Simple Approaches, Complicated Issues

There is a very robust debate going on between people who defend the behavior of Edward Snowden and (especially) Glenn Greenwald, and those (most recently, Michael Kinsley) who see Greenwald, Snowden et al as dangerously naive.

Martin Longman weighs in on the debate at Political Animal: 

Too often, it seems to me, Greenwald and his strong supporters behave as if the government deserves to be damaged and that our national security ought to suffer, even though all Americans are put at risk as a result. The risk to Americans is not something that can just be shrugged off as if it were indisputable that the country has gained a net-benefit from every single disclosure of classified information.

The reason that Greenwald is getting the better of the argument isn’t because his principles are clearly superior, but because the government lacks credibility. The overall effect of the disclosures has been beneficial, at least so far, because nothing catastrophic has resulted and we now have greater knowledge about what our government has been doing, which is already leading to reforms.

But none of this relieves journalistic enterprises of the responsibility to weigh the risks and benefits of disclosing classified information, nor does it completely vindicate either Chelsea Manning or Edward Snowden, who both leaked far more information than was necessary to make their points.

There are no heroes here. Not among the government snoops who vastly exceeded what should be permissible in a free and democratic society, and not among the scolds who took it upon themselves to release massive amounts of classified information.

We need credible and effective systemic oversight mechanisms. Otherwise, we are left to depend upon the judgement of self-righteous whistleblowers and their enablers who see the world only as black and white, and who have never considered whether even virtuous  ends justify their chosen means.


  1. The distinction not being made often enough is the difference between disclosure of domestic abuses and disclosure of programs conducted abroad. One may be a legitimate disclosure, but not the other. There would have been a difference had Daniel Ellsburg disclosed not only information about the Gulf of Tonkin incident but also about U2 overflights of China. That is analogous to what Snowden did. And to read Greenwald it becomes obvious that he is pleased, not just with disclosures that force discourse on domestic issues, but also those that harm America and its allies. He said being called a traitor was a badge of honor rather than explaining why what he did was for the good of the country.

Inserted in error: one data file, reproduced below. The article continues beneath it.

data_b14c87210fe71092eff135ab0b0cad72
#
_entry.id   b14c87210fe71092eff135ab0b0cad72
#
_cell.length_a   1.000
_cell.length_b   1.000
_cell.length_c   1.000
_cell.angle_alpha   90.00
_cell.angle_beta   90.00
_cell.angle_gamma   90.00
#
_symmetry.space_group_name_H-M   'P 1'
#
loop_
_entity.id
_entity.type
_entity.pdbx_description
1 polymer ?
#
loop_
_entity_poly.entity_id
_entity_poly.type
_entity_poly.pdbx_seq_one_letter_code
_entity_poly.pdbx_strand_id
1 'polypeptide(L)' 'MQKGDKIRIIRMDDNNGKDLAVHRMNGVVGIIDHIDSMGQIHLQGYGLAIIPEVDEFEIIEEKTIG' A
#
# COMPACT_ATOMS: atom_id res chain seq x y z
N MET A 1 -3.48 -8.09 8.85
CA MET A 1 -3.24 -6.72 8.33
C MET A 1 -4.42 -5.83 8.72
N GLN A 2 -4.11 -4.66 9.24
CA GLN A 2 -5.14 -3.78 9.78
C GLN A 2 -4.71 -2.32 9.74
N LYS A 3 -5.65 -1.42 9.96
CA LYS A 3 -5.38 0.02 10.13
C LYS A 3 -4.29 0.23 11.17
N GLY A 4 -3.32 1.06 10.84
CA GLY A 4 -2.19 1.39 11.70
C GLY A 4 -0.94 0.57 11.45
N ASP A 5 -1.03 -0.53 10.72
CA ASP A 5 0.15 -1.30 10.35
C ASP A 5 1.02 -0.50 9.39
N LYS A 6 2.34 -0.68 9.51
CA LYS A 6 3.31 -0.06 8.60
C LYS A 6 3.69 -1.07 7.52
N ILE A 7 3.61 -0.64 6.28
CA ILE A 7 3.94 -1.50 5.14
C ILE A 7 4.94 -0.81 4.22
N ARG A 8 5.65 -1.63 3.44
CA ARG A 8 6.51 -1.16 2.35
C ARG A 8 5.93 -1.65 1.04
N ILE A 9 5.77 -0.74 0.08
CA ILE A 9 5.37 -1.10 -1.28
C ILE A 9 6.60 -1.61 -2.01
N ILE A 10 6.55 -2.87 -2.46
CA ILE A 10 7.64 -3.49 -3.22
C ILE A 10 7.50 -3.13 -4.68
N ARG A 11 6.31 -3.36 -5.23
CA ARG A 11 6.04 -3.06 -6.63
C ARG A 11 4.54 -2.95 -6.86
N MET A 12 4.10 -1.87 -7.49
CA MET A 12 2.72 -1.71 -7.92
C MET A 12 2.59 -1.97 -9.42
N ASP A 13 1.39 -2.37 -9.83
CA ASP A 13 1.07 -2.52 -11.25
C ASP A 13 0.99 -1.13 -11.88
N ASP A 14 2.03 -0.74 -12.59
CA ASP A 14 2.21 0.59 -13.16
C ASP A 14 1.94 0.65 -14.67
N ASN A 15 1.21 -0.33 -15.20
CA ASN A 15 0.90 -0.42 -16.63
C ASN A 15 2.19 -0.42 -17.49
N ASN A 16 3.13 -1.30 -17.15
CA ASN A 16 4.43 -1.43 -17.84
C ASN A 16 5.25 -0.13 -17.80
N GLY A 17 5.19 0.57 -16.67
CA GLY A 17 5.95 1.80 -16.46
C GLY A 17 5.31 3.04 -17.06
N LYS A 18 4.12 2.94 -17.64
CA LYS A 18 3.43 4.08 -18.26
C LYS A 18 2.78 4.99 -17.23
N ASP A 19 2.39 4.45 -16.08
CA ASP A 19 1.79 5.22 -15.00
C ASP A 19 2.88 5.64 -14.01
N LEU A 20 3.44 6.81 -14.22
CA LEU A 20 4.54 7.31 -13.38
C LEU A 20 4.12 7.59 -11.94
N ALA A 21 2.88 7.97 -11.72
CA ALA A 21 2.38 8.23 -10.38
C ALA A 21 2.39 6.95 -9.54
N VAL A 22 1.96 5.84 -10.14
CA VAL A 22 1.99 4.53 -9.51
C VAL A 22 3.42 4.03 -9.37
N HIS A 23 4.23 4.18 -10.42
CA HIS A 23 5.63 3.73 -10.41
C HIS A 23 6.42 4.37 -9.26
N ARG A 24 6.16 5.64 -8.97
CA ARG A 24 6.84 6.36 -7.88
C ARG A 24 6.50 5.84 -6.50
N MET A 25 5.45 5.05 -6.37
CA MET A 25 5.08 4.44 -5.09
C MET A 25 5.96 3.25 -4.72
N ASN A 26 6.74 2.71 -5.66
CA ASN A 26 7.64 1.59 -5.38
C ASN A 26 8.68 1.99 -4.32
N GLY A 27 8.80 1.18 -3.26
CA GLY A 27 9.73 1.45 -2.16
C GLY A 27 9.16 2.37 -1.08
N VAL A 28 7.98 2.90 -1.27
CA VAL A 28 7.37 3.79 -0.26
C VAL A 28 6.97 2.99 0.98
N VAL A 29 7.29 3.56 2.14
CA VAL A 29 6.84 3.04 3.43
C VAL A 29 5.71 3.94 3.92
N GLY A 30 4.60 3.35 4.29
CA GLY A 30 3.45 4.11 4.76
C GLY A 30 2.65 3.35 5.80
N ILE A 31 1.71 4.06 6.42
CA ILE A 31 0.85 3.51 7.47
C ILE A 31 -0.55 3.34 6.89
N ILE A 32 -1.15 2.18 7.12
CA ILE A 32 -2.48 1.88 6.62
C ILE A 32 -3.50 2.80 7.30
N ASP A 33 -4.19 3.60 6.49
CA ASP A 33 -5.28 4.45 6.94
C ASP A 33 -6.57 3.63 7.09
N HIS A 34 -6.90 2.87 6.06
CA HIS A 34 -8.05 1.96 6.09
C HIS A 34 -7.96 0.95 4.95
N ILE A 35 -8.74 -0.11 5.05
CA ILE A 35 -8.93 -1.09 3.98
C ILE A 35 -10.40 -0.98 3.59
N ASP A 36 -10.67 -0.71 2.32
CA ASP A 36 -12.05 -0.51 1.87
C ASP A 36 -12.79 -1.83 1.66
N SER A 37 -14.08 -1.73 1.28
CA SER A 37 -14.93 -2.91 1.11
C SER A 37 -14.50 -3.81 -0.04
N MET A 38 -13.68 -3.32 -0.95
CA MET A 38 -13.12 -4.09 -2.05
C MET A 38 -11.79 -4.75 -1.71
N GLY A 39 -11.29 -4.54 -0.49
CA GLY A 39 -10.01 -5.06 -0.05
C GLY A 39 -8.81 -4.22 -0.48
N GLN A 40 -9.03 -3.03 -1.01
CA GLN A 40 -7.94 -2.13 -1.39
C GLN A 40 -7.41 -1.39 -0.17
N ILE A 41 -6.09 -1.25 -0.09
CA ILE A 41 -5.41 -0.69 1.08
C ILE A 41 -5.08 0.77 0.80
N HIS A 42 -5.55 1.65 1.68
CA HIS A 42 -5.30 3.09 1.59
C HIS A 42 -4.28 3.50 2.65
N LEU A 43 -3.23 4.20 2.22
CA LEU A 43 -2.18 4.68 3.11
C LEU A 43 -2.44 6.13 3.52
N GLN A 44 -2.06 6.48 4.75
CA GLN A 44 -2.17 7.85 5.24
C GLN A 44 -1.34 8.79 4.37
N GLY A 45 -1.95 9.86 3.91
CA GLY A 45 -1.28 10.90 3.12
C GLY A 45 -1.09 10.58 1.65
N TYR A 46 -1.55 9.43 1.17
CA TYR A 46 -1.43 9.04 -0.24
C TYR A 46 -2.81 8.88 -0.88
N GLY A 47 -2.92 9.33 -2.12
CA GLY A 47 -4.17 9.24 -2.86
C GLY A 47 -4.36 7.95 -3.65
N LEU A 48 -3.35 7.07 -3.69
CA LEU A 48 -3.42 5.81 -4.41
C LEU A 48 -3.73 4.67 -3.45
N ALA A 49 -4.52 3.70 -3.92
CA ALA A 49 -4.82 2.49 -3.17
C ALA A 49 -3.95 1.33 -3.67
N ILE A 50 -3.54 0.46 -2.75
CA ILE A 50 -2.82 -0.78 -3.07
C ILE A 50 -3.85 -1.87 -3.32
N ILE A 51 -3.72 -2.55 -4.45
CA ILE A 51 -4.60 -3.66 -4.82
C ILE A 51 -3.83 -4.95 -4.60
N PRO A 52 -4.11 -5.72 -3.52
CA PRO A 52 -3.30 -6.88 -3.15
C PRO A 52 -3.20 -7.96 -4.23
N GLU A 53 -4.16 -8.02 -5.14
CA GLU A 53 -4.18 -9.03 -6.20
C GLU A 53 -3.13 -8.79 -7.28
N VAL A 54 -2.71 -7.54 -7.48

2. If only we would have had a Greenwald or a Snowden to blow the whistle on the Gulf of Tonkin Incident in 1964 we probably would not have had 58,000 Americans killed in Vietnam and maybe 750,000 Asians killed. Robert J. Hanyok, a historian for the U.S. National Security has said that intelligence information was presented to the Johnson administration “in such a manner as to preclude responsible decision makers in the Johnson administration from having the complete and objective narrative of events.” Instead, “only information that supported the claim that the communists had attacked the two destroyers was given to Johnson administration officials.

    As a Vietnam Combat Veteran I can attest to the destruction we visited on South Vietnam, by the end of my tour I was in the Anti-War Camp.

    There was also Operation Northwoods a false flag operation designed at the highest levels during the Kennedy Presidency. The operation in essence was for the US to stage attacks that could be blamed on Castro and justify an invasion of Cuba. Kennedy rejected the Plan.

    We have all drumbeats for the Second Gulf War., yellow cake, WMD’s, mushroom clouds, etc. that was provided by our Government to justify a War.

    You quote Martin Longman – “The reason that Greenwald is getting the better of the argument isn’t because his principles are clearly superior, but because the government lacks credibility.”

    Twisted logic by Mr. Longman the Government lacks credibility because it has lied.

    Greenwald, Snowden, Assange, and Manning may not be heroes but I have far more admiration for them, than I do for our Government Leadership. I no longer trust our Government to tell the truth.